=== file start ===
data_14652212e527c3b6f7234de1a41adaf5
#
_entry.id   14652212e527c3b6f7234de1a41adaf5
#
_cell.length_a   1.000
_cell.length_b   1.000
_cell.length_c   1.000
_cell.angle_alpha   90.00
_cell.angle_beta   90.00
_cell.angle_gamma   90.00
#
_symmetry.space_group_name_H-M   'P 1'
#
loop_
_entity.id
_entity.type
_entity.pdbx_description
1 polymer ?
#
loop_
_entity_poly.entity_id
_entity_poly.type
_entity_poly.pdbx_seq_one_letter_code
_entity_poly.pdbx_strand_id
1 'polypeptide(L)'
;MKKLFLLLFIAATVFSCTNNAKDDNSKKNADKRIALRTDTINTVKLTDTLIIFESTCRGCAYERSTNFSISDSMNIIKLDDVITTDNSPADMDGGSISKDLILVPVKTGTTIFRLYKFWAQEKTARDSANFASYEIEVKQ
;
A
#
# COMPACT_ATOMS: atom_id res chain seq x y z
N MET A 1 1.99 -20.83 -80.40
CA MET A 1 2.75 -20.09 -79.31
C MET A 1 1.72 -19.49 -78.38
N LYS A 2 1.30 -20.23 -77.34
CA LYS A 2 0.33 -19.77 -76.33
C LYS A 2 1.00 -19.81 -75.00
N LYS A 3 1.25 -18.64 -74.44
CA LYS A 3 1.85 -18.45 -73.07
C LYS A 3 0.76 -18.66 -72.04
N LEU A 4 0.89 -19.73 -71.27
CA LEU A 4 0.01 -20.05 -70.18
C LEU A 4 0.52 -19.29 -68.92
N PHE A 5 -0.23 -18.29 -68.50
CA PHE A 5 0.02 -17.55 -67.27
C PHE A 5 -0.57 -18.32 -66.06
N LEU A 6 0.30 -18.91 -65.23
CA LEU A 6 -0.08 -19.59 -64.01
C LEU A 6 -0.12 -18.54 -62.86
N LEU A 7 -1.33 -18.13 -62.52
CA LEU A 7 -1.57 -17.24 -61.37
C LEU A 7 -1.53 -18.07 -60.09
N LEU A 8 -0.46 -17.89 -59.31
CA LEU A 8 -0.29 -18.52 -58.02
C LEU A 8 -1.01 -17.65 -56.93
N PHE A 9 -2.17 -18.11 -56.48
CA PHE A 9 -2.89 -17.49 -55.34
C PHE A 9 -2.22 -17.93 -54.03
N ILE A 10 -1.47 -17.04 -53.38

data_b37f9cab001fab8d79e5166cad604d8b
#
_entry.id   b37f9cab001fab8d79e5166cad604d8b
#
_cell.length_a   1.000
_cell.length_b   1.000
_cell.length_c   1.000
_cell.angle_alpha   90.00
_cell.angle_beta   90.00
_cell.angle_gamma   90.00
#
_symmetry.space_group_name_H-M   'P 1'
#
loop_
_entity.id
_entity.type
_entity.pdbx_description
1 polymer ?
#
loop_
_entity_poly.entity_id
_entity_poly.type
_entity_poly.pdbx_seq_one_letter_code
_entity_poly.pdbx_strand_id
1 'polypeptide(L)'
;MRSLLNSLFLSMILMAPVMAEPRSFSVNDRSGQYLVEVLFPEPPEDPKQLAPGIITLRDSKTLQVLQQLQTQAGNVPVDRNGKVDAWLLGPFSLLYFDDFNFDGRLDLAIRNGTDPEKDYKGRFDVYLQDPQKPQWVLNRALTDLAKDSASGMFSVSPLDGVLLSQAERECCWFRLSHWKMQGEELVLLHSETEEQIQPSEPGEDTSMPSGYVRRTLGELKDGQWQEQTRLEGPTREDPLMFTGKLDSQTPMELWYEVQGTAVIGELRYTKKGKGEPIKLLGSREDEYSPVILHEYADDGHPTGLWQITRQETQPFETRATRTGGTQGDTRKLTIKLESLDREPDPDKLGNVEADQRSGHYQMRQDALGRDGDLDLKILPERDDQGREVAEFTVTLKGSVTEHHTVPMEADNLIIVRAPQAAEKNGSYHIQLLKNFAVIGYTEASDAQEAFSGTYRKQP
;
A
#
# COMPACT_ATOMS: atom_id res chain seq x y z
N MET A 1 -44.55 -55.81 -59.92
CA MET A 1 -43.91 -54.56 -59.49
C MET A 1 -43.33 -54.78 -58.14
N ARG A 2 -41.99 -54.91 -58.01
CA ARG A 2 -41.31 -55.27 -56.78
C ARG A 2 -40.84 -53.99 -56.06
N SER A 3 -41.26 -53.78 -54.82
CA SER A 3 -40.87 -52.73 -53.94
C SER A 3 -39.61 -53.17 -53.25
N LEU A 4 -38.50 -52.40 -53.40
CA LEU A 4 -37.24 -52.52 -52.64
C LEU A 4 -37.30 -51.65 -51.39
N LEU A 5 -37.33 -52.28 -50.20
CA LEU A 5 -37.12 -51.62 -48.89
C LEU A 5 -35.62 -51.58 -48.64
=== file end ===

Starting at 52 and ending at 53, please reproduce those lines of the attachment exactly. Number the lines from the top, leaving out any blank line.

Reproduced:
N LEU A 8 -0.46 -17.89 -59.31
CA LEU A 8 -0.29 -18.52 -58.02